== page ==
The Edifice Complex – Deyan Sudjic (2005)

The Edifice Complex

The Edifice Complex by Deyan Sudjic is a book on architecture, architects and their patrons. The subtitle, “How the Rich and Powerful Shape the World” may make you think it’s some sort of communist rant, but no, it’s actually quite literal. Overwhelmingly the choices of what buildings are erected are made by the wealthy and powerful people in society. The interesting question is to what end, and how well does it work?

The book examines the building programs of some of the more powerful political figures of the century, starting with Hitler, Stalin and Mao, and then moving along to related topics like the U.S. Presidential libraries, iconic structures like the Bilbao Guggenheim, other museums and government buildings, and ending with a chapter on high-rises, starting with the WTC. Sudjic is interested in the relationship of the patron and the architect, the egotism of both, and the impact of the finished work on both them and the rest of the world.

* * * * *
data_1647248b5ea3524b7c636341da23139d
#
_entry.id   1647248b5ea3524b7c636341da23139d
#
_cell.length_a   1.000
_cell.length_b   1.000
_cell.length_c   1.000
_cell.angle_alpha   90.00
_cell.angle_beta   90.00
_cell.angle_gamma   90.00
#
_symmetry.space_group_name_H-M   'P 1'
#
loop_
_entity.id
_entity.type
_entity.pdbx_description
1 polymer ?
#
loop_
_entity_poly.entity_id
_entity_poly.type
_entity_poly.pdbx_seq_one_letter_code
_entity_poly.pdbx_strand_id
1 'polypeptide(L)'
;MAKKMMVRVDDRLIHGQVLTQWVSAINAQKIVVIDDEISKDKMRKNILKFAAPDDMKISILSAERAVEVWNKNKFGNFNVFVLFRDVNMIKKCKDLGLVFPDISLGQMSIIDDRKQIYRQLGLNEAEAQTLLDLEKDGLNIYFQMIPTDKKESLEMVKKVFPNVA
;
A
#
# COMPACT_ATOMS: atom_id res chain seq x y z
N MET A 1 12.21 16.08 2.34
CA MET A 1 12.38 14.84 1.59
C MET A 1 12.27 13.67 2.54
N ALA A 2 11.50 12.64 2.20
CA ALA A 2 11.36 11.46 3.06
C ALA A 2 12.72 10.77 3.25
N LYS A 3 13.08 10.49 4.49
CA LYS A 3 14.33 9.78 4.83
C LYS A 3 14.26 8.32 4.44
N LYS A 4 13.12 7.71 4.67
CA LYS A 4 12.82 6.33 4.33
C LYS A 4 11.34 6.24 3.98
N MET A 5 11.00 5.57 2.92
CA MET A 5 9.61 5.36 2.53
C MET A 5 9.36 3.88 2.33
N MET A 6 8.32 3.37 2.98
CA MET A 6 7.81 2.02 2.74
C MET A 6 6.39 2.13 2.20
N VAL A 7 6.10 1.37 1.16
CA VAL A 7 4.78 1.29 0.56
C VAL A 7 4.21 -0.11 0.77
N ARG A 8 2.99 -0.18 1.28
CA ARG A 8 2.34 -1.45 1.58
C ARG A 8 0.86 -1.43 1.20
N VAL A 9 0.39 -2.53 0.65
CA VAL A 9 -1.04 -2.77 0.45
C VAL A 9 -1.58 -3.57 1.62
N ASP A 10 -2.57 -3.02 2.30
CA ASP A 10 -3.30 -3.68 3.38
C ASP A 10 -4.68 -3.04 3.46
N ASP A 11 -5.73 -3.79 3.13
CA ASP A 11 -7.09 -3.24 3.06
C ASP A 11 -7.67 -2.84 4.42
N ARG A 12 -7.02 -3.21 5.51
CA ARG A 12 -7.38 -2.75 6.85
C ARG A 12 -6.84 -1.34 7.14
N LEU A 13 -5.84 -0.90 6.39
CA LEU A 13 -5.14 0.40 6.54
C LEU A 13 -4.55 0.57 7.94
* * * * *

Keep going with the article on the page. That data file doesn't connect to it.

The book touches on interesting bits of history and biography. I’d recommend it, though I did find that the book jumps around quite a bit, as shorter bits on people like the Shah of Iran and the Marcoses get slotted in to various themed chapters.

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